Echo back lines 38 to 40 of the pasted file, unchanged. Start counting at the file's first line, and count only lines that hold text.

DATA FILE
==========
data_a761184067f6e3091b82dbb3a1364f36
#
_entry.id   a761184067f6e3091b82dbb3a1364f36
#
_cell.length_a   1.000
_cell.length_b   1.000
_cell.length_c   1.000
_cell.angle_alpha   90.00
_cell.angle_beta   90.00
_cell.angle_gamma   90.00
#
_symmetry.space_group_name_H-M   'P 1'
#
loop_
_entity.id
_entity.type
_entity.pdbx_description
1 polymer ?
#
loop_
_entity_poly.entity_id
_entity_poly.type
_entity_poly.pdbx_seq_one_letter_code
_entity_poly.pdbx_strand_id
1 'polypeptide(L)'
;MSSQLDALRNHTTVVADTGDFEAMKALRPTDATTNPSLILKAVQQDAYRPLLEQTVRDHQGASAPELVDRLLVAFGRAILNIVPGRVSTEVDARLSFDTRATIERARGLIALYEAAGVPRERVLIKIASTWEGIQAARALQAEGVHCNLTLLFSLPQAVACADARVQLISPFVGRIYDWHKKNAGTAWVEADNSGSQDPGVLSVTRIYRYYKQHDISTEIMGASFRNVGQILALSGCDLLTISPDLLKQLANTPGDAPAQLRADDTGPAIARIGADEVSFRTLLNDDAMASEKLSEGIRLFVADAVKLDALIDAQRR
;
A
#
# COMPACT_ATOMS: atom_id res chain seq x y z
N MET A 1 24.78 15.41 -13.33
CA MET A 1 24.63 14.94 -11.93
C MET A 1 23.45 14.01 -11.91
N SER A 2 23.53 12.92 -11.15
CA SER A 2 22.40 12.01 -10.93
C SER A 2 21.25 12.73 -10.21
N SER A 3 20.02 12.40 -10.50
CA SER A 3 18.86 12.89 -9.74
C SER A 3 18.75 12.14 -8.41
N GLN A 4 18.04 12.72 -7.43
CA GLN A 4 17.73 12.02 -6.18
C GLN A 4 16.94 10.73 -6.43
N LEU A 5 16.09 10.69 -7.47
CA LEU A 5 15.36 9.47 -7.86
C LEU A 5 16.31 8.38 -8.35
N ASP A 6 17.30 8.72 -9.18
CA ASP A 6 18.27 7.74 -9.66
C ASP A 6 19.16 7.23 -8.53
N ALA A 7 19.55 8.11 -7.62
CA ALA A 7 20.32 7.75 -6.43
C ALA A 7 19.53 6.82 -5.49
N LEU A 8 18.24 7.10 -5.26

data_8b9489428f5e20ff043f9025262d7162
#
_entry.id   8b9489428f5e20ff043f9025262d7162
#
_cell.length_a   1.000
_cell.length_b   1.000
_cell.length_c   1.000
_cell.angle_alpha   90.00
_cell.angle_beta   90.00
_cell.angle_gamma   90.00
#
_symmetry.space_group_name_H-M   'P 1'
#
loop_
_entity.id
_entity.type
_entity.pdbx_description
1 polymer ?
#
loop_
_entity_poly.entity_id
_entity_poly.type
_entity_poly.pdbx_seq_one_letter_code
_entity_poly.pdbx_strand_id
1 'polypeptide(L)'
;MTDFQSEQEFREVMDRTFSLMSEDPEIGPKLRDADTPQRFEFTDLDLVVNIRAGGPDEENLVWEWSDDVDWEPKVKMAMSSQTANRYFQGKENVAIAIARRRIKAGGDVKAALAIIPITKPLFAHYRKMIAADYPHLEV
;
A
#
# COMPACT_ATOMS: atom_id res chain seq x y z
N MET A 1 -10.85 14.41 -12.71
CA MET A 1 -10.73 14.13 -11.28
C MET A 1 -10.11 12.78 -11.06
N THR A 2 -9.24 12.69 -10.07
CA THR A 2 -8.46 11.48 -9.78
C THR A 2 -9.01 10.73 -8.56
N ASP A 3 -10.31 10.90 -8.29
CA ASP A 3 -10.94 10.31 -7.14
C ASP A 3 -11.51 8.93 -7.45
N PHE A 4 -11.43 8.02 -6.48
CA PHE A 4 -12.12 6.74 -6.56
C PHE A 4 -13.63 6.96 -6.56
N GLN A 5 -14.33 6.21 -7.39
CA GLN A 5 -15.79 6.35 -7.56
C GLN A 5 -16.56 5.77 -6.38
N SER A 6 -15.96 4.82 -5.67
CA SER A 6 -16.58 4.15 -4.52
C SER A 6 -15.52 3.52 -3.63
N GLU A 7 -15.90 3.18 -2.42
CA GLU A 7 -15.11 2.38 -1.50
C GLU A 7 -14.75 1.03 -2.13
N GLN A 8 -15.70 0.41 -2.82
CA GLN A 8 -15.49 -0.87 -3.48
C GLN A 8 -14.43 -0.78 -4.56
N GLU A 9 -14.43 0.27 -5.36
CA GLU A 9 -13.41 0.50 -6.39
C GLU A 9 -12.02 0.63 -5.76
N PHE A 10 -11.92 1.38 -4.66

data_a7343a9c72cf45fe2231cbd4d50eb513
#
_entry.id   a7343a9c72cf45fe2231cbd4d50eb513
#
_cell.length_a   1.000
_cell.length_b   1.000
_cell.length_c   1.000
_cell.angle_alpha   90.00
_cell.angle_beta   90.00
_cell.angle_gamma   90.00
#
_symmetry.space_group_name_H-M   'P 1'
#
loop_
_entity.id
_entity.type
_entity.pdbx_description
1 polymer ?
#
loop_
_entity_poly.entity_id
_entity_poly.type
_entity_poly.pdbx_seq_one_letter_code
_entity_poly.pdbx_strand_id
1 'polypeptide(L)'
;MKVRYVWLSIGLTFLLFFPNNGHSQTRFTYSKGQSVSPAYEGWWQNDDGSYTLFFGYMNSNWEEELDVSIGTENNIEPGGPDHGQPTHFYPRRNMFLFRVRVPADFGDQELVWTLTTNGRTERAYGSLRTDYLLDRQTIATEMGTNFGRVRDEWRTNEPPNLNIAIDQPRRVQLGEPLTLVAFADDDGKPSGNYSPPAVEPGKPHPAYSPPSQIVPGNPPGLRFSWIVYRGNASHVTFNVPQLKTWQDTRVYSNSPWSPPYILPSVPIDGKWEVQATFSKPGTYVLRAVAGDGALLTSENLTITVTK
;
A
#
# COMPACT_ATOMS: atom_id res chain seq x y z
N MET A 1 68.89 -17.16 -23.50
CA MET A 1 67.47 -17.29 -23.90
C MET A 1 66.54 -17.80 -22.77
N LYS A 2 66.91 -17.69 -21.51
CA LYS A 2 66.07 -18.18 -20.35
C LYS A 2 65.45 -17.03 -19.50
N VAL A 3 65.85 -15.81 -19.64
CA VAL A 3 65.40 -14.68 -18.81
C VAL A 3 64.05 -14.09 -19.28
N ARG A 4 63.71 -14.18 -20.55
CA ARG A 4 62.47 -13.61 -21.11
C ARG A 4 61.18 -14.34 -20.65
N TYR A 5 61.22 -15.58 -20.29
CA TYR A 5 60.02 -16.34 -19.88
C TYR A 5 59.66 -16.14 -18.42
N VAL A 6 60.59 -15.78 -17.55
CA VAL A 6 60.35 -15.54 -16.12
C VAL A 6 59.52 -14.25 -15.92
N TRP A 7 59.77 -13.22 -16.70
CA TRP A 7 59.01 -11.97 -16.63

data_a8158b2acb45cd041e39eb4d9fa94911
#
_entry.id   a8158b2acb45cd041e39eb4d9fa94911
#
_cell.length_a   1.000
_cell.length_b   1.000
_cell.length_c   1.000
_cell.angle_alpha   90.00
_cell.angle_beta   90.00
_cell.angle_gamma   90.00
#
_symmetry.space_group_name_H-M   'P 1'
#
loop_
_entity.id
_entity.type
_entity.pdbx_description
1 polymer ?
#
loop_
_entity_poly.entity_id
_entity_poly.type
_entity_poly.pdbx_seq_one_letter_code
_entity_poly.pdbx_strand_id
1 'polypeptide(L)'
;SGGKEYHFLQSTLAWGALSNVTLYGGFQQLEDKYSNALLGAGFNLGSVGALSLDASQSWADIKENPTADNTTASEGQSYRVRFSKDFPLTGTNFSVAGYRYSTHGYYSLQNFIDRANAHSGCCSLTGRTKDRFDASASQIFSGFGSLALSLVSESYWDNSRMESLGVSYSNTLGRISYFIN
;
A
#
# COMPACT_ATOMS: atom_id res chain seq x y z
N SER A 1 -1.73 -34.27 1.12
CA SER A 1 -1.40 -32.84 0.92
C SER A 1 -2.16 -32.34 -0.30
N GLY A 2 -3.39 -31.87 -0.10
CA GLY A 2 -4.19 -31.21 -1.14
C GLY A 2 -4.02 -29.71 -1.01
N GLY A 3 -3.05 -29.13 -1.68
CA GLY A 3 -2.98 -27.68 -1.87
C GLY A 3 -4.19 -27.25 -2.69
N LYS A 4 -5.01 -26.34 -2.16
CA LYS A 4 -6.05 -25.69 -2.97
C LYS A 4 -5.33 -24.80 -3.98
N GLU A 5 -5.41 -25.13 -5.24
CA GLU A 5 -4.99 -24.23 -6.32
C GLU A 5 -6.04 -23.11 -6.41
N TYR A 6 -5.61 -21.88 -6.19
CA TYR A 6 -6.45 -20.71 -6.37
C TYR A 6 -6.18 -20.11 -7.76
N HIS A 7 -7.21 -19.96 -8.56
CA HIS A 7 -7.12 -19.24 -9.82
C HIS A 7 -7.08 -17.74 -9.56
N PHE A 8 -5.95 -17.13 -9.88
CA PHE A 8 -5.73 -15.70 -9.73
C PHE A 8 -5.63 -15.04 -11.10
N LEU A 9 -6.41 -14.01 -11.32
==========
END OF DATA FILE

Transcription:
CA SER A 3 18.86 12.89 -9.74
C SER A 3 18.75 12.14 -8.41
N GLN A 4 18.04 12.72 -7.43